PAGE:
Badlands National Park is the most impressive and wildest park I have seen to date. I hope to further explore the landscape and observe the wildlife from a safe distance on a next lengthier visit.
Badlands National Park is a national park in southwestern South Dakota that protects 242,756 acres (379.306 sq mi; 98,240 ha) of sharply eroded buttes, pinnacles, and spires blended with the largest undisturbed mixed grass prairie in the United States. For some reason, I have always associated Badlands with the Chelsea Wolfe track, Flatlands. It’s a wild guess, but I am pretty sure this national park in all its rugged glory with its layered rock formations and bighorn sheep will impress one of my favorite doom metal musicians. We were driving for quite some time before arriving at this park November 10th of 2015. In our excitement, we jumped out of our heavily graffitied van and marveled at the truly mesmerizing views in front of us. It was pretty crushing when we realized we left our key inside the van. Luckily for us, a few other kind souls visiting the park must have told a park ranger who went ahead and saved the day for us. The ranger turned out to be from Seattle, our final destination and planned new city of residence at the time.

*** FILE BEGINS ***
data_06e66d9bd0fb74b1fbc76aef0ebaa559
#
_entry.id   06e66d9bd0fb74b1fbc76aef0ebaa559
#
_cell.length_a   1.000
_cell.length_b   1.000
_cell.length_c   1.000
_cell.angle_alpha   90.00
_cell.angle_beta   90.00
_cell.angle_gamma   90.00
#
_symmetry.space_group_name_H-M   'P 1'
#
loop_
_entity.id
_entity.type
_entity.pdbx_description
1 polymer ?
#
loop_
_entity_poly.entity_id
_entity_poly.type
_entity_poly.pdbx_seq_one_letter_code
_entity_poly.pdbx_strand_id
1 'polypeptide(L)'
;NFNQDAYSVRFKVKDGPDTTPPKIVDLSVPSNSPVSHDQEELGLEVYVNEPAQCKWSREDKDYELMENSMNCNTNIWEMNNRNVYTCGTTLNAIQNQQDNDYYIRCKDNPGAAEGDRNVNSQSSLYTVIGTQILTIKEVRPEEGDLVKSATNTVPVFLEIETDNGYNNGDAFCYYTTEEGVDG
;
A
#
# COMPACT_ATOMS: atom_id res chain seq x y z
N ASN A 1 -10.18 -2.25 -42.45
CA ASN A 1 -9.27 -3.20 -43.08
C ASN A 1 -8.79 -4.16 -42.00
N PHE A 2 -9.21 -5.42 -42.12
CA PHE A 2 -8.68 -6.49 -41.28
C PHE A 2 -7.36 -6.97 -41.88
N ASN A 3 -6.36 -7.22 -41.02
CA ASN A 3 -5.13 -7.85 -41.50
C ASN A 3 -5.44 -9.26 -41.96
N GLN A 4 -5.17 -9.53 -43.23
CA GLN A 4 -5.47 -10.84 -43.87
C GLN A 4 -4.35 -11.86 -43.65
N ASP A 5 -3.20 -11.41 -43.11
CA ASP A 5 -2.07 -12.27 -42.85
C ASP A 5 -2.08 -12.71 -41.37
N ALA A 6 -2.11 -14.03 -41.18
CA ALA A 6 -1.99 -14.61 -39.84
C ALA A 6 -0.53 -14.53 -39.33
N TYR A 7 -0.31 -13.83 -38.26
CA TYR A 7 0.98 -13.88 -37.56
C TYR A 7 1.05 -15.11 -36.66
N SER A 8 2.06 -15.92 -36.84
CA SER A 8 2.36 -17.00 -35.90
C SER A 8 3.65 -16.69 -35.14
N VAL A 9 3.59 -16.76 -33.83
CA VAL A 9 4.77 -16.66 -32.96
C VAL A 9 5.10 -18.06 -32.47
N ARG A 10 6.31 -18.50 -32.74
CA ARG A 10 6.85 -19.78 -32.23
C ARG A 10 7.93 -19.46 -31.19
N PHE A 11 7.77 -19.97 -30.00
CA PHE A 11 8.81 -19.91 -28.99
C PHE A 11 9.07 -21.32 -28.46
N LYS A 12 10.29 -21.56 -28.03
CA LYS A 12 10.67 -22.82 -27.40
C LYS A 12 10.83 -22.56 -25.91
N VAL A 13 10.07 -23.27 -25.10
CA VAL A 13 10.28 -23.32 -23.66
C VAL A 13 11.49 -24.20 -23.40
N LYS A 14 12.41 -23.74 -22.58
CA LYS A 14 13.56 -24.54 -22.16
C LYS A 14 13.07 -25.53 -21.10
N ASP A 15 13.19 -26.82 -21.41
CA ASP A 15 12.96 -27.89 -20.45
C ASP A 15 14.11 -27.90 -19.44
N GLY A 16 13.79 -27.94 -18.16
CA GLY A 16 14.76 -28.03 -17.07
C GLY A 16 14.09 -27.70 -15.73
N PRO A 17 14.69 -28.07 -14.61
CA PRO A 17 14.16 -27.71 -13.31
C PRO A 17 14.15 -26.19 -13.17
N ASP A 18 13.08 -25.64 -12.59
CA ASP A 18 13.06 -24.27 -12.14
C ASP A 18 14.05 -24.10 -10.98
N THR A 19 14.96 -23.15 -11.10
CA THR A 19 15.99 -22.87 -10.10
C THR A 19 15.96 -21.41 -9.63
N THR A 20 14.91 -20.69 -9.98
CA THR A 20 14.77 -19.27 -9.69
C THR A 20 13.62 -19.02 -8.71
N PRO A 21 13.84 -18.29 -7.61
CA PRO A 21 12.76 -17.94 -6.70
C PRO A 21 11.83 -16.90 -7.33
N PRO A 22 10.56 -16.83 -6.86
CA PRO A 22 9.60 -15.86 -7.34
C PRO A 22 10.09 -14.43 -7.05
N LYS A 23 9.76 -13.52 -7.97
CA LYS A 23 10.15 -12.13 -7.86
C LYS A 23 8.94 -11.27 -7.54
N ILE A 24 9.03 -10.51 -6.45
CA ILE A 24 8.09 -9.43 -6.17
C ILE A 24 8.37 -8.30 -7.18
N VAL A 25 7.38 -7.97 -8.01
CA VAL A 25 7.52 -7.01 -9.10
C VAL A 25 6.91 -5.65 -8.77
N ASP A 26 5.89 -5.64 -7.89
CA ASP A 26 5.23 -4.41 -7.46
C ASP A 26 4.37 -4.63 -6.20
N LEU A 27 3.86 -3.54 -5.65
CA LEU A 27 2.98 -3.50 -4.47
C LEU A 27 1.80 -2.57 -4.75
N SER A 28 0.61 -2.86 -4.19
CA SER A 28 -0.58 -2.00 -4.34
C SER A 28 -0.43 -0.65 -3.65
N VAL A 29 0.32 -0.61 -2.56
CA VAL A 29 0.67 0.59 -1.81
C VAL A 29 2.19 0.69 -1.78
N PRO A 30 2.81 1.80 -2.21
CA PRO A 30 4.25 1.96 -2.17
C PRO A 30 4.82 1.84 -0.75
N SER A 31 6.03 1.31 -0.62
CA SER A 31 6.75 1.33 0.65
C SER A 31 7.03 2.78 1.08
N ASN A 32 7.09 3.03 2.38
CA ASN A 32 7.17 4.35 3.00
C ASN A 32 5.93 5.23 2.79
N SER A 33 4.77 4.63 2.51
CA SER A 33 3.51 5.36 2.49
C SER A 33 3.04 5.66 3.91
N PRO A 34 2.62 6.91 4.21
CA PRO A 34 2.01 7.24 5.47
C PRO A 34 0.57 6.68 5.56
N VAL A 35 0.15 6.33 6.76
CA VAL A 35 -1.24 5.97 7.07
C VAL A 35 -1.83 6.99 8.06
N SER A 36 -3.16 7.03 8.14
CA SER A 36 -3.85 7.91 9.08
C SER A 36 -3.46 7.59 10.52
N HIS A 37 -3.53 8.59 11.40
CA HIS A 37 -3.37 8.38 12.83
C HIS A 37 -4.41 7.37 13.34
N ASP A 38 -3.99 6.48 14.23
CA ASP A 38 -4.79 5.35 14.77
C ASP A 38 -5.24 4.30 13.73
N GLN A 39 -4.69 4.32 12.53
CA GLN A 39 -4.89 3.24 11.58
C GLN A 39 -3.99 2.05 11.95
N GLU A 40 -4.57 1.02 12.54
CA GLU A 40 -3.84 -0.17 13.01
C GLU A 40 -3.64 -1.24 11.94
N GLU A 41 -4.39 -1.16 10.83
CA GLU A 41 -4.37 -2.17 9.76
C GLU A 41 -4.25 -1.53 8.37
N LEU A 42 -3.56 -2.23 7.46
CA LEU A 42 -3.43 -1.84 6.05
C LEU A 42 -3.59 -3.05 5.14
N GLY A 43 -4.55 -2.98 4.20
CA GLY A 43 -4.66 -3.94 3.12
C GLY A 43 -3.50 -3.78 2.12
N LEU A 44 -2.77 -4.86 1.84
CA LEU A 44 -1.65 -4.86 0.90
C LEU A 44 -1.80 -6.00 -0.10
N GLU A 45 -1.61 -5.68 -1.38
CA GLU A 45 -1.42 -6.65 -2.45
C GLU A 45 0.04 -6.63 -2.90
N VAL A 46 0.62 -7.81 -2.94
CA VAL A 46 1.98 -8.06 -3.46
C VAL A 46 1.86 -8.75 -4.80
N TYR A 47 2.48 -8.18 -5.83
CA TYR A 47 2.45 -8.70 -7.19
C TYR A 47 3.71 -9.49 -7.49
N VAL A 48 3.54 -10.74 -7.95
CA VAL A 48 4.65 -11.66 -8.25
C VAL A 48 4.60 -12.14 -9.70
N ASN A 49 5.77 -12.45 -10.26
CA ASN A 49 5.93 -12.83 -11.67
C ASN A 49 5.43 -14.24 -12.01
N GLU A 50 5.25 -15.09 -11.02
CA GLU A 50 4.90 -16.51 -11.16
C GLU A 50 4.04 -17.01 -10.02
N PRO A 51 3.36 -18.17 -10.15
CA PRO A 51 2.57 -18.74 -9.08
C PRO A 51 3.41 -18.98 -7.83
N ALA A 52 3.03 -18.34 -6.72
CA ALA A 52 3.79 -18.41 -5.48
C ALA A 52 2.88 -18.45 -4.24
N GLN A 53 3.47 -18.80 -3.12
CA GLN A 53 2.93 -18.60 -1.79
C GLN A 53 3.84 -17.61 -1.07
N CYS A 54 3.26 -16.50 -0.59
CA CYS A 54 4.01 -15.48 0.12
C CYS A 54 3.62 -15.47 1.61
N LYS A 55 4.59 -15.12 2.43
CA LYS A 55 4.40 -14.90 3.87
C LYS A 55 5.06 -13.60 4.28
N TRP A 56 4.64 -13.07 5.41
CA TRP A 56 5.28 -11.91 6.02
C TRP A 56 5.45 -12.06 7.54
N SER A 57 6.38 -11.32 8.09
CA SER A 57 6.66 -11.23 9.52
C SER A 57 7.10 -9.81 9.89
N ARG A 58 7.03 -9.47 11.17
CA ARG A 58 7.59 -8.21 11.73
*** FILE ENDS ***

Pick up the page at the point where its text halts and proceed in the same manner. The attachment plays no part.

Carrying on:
We’d seen parts of Mt. Zion, we’ve visited the heavily crowded Grand Canyon and the vastly empty Anza Borrego, yet we weren’t quite prepared for the beauty that presented itself to us. Mordor came to mind as we walked from one rock formation to another. We wished to walk longer, but an old Dodge van packed to the gills with life’s detritus from New York meant we had trouble locating our warmer coats.
We drove around and just took as many photos as we could knowing that we weren’t fully experiencing what the park had to offer.
Don’t these photos just make you melt? My partner was crazy enough to get up close to these bighorned sheep until one of them came closer and intimidated him to the point of making him sprint towards the van for safety. Oh, the things we do for documenting wildlife.
I really hope to make it to this year’s Astronomy Festival. It will be fun to see the stars, and geek out over nature with fellow adventurers.